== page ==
US 7574093 B2
A telecommunications cabinet includes an enclosure, a splitter mounted within the enclosure for splitting a fiber optic signal, a plurality of adjacently positioned adapter trays mounted within the enclosure, each tray being pivotable about an axis generally parallel to a longitudinal axis of the enclosure and each adapter tray housing a plurality of adapters, the enclosure also including an excess cable storage structure for storing cables that are not connected by the adapters mounted on the adapter trays, the excess cable storage structure providing a termination location for fiber optic cables without providing a continuous optical path for the fiber optic signals.
1. A telecommunications device including:
a fixture defining a longitudinal axis;
a fiber optic splitter mounted to the fixture, the fiber optic splitter configured to split a fiber optic signal carried by a first cable into a plurality of fiber optic signals carried by second cables;
a plurality of adjacently positioned adapter trays mounted on the fixture, each adapter tray being pivotable about an axis generally parallel to the longitudinal axis of the fixture, each adapter tray housing a plurality of adapters for connecting the second cables to third cables, each adapter tray including a base and a cover for covering the base, the cover being pivotable between a closed position and an open position relative to the base, the cover including an adapter mount for mounting the plurality of adapters, wherein the base defines an interior volume for housing cables, wherein the cover includes an inner side that faces toward the interior volume of the base when the cover is in the closed position and the cover includes an outer side that faces away from the interior volume of the base when the cover is in the closed position, wherein a first end of each of the adapters mounted on the cover is exposed only to the outer side of the cover when the cover is in the closed position and the second opposite end of each of the adapters mounted on the cover is exposed only to the inner side of the cover when the cover is in the closed position, wherein at least a portion of the third cables are positioned in the interior volume defined by the base.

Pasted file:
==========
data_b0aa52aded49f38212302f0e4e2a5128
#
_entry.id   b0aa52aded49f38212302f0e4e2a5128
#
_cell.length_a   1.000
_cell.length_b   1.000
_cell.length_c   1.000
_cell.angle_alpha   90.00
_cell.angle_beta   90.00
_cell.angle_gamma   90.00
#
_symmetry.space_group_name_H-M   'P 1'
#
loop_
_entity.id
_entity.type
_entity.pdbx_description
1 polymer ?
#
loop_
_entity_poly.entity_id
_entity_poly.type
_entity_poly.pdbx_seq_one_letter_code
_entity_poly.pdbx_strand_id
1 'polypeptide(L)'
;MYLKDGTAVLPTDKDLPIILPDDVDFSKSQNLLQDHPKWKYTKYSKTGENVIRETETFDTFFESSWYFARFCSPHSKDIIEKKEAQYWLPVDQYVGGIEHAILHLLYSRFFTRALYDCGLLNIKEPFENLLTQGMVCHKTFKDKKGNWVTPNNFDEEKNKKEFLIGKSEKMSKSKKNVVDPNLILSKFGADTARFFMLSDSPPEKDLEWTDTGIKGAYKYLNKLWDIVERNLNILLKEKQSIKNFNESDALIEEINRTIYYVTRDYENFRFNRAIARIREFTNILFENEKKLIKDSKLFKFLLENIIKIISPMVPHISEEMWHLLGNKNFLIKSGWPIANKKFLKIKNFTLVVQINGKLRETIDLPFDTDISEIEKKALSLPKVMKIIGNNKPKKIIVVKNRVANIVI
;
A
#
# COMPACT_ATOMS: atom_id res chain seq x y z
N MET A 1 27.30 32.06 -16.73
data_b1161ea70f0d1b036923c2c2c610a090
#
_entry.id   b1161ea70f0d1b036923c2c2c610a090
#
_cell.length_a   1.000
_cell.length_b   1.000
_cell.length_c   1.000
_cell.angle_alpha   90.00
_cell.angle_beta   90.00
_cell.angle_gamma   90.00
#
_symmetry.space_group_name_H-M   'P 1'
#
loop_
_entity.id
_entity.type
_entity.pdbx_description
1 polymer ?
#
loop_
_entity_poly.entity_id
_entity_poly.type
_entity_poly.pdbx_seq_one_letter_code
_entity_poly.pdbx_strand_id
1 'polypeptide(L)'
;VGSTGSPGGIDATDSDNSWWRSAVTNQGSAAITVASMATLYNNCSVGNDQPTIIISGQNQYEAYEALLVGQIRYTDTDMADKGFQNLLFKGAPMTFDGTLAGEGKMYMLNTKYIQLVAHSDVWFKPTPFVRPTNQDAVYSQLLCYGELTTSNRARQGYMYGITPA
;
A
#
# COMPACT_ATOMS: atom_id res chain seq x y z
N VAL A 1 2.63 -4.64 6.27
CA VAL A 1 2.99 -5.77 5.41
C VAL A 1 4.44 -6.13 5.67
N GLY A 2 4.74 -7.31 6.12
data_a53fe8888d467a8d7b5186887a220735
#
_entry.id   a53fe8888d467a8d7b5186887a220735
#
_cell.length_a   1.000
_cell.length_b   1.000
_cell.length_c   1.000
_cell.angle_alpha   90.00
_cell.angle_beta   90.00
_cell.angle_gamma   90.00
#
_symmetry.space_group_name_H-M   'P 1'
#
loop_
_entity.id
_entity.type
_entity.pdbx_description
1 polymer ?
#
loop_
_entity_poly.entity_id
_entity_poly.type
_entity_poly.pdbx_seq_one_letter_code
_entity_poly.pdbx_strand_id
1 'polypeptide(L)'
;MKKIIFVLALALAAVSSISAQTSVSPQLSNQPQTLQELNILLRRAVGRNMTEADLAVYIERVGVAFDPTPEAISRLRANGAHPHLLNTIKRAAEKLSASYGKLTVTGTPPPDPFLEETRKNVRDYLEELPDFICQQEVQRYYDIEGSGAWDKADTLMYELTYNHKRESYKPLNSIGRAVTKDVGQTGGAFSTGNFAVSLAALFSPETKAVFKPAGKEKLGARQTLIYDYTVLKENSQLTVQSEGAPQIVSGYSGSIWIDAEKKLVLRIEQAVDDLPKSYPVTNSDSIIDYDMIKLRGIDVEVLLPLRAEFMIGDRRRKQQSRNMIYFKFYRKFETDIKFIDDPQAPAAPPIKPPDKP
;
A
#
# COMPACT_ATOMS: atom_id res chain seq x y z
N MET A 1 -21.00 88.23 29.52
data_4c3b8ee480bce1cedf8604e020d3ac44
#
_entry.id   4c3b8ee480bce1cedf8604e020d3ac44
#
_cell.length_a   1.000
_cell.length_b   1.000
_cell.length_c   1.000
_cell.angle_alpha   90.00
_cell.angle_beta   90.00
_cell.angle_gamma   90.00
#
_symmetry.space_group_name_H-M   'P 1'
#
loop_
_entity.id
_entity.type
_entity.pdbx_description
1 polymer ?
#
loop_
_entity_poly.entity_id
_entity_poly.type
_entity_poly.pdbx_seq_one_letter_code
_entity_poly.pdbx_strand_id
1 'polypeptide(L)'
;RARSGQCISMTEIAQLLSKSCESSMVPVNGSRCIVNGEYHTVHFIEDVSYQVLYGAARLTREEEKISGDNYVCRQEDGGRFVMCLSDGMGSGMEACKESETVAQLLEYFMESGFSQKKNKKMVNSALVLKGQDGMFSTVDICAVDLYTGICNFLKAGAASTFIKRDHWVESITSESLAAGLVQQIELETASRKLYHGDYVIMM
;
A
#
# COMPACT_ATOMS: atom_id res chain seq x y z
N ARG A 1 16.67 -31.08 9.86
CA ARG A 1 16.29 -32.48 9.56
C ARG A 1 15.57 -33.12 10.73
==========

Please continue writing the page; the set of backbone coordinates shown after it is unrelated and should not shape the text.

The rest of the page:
2. A telecommunications device according to
3. A telecommunications device according to
4. A telecommunications device according to
5. A telecommunications device according to
6. A telecommunications device according to
7. A telecommunications device according to
8. A telecommunications device according to
9. A telecommunications device according to
This application is a continuation of application Ser. No. 11/215,846, filed Aug. 29, 2005 now U.S. Pat. No. 7,352,945, which application is incorporated herein by reference.
The present invention relates generally to fiber optic telecommunications connection devices. More specifically, the present invention relates to fixtures and cabinets for fiber optic connectors.
Outside plant (OSP) telecommunications equipment, including terminations and splitters, may be housed in protective enclosures out of doors. The enclosures may be above-ground or stored in a below-ground vault.
As demand for telecommunications services increases, optical fiber services are being extended into more and more areas. Often, it is more cost effective to provide for greater service capacity than current demand warrants. This will allow a telecommunications service provider to quickly and cost-effectively respond to future growth in demand. Often, optical fiber cables may be extended to a customer's premises prior to that customer actually requesting or needing service. Such cables may be extended to premises adjacent the premises of a current customer, as it may be cost effective to extend both cables at the same time, or the cables may be extended to new building sites in anticipation of the new occupants of those sites requesting fiber optic service.
Therefore, it is desirable to have an easily scalable solution for aiding connection of new customers to existing connections within a piece of installed connection equipment and expansion of the number of connections available within the installed equipment. It is also desirable to provide for a connection solution that can provide for a high density of connections while using little space, that limits visual pollution, and that is reliable and easy to service.
The present invention relates to telecommunications management devices and methods including a plurality of cable management trays. The trays are selectively moveable out of an aligned arrangement in order to access the cables and terminations on each tray. The tray includes a first cable access location for cables entering the tray, and a second cable access location for cables exiting the tray. A pivoting cover including mounting locations for cable terminations is provided on the tray.
The present invention also relates to a telecommunications cabinet including a splitter for splitting an outside plant (OSP) cable (i.e., input cable) to a plurality of fiber distribution cables. The cabinet includes an input cable housing, a splitter housing, a cable management area, adapters for relaying the split input cables to output cables, an excess fiber distribution cable storage area, and an output cable housing.